With many years making wine, Jason and Anna Flowerday can see the bigger industry picture. They have seen from experience that to succeed, they must do what they know best, and that is to make quality wine. The GFC has put the pressure on wine producers to think short-term and ‘dumb down’, but the Flowerdays’ intent is in the other direction, to make even better wine, and raise their standards and quality. That’s what the plan was when they took over the pioneering Marlborough boutique winery Te Whare Ra (the House of the Sun), in 2003, and the plan remains in place today.
Acquiring the business meant taking ownership of some of the oldest vines in the region, the vines being grafted and thus immune to phylloxera. They knew this was the basis for outstanding quality, which their dedicated purpose could realise. The TWR wines show a concentration, richness or texture that can be attributed to vine age, the original Gewurztraminer and Riesling plants now over 30 years old. TWR’s wines come from their Renwick 14 ha site, of which 10 ha are planted to vine. Of this, 6 ha comprises the material established in 1979. The estate fruit is supplemented by Sauvignon Blanc from the Awatere Valley, as the Renwick site never had this variety in the mix.
Jason and Anna took us through a tasting of most of the range currently available, as well as a sneak preview of the 2011 Rieslings. The yet-to-be bottled ‘D’ Riesling 2011 is beautifully tangy with its acidity and dryness, while the sweeter ‘M’ Riesling 2011 displayed engaging jasmine florals. The ‘M’ Riesling 2010 showed where the new vintage wine will head, the current wine lush and fine in the German Moselle mould. The Pinot Gris 2010 possessed excellent fruit definition and weight, with a surprisingly dry, fine-textured finish. The style and quality of this wine would (or should) be a model for many other producers of this variety. What can one say about the Gewurztraminer 2010. A classic for New Zealand, with so much depth and concentration, and exhilarating exotic perfumes, yet the wine is in no way blowsy or lacking a sense of stylishness.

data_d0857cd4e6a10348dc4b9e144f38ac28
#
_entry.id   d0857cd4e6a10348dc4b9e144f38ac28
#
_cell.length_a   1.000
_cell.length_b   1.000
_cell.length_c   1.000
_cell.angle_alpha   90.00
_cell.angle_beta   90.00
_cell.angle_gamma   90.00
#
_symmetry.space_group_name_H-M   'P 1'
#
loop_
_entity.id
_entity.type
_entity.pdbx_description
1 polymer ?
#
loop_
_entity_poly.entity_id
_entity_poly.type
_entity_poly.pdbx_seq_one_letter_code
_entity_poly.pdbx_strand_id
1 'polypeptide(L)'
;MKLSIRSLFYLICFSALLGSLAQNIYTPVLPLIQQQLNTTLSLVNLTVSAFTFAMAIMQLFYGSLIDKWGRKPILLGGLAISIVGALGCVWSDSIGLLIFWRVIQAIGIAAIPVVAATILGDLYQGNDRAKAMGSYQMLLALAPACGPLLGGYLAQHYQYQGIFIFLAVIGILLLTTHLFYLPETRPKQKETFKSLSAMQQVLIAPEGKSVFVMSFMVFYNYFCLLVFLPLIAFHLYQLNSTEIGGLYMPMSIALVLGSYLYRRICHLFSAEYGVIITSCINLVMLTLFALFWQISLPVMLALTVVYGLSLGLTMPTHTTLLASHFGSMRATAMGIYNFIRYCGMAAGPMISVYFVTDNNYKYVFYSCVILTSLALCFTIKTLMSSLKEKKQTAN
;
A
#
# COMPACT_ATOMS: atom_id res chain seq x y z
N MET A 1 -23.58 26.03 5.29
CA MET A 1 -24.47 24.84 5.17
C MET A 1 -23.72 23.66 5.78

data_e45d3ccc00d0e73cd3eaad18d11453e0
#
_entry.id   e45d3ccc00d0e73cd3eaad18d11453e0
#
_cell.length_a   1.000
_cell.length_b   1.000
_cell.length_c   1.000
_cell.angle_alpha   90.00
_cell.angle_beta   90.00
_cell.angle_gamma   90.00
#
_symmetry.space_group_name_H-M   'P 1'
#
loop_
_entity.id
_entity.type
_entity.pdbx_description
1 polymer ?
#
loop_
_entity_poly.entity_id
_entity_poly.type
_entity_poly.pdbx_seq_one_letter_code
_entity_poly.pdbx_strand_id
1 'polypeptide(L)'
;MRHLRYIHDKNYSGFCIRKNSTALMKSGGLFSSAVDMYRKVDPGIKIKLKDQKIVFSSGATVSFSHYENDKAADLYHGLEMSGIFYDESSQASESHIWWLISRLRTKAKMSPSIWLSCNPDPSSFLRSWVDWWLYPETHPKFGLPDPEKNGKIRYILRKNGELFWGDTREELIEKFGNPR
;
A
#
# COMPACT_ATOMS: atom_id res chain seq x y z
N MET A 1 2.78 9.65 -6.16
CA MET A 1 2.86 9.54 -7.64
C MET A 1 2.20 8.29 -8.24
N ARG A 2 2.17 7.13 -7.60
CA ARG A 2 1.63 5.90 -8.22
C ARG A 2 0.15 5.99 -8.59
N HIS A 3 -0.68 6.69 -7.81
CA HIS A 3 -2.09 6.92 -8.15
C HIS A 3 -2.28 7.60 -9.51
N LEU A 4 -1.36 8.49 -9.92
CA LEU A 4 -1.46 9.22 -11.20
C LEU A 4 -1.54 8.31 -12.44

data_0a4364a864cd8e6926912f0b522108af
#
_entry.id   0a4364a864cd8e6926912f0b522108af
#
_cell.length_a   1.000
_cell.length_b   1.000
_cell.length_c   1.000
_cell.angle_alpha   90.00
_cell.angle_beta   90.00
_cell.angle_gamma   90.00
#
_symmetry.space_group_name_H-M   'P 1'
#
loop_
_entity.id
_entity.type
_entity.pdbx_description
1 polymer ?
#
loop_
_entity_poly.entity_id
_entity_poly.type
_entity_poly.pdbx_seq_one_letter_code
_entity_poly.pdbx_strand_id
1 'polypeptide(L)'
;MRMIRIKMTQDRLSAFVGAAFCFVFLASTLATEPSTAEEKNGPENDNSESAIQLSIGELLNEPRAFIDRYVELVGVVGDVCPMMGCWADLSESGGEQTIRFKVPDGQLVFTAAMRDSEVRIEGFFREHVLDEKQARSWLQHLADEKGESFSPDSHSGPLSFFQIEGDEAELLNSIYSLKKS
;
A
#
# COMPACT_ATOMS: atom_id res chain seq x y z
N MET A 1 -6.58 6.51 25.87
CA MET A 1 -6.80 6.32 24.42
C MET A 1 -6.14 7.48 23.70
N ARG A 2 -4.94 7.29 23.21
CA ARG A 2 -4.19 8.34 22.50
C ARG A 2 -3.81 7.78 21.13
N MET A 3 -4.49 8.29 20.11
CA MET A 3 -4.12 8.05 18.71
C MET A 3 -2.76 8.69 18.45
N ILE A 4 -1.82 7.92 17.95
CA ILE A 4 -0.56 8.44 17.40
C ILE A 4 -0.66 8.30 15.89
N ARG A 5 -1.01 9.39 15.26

While the aromatic wines are the stars for TWR, the others in the range are just as good. I loved their take on combining the elegant citrus fruit expression of Chardonnay with considerable oaking, without the latter component taking centre stage. The length of finish of the Chardonnay 2010 is startling. The new Pinot Noir 2010 is seriously pretty, so much that it is a serious wine. Vibrant red florals and deep red berry flavours with the most supple, and fine textured palate, the oak in perfect support.
Anna, her family based in the McLaren Vale, and Jason working there, developed a love of Shiraz, and planted the variety in their Renwick vineyard in 2004. Dedicated viticulture and Pinot Noir influenced handling has produced a wine that really is a continuation of Pinot Noir into the darker, deeper, spicier spectrum, very much as Burgundy just connects and continues into the Rhone Valley. The Syrah 2009 is the Flowerdays’ extrovert Pinot Noir and shows little trace of the negative cool-climate characters that can dog New Zealand expressions. It joins a growing group of successful South Island examples of the Syrah variety.